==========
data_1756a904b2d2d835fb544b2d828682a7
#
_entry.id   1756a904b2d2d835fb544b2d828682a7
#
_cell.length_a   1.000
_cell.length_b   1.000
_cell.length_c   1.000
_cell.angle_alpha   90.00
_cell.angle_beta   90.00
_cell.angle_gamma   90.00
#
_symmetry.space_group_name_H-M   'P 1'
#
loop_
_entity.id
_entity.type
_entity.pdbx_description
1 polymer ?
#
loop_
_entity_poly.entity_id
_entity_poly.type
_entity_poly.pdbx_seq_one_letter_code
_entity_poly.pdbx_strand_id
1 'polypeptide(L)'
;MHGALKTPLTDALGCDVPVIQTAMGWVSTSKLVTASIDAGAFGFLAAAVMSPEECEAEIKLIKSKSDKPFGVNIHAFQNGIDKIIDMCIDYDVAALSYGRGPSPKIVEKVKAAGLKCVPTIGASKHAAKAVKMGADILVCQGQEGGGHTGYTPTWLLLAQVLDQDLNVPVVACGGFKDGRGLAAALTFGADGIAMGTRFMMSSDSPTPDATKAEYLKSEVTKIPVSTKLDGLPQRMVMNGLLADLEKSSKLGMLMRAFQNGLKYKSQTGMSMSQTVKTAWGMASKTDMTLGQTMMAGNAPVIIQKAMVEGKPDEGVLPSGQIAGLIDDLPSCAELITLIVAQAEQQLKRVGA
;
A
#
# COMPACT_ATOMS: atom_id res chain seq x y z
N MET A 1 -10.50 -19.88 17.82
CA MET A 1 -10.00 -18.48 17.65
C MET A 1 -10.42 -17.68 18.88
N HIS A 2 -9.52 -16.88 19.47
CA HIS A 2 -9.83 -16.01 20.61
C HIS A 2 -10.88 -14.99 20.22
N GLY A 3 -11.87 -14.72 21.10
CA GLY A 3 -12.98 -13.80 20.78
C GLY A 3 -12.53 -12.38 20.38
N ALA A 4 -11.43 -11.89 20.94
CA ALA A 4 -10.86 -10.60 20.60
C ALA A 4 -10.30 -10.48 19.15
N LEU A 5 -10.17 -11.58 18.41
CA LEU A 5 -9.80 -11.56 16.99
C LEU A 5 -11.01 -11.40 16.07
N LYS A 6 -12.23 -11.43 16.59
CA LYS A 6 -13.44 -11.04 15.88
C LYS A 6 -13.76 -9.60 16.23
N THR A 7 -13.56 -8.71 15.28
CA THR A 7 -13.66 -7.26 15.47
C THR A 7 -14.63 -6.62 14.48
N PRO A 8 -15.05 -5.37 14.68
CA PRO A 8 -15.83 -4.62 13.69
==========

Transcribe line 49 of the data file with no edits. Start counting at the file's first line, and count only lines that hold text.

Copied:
N THR A 7 -13.56 -8.71 15.28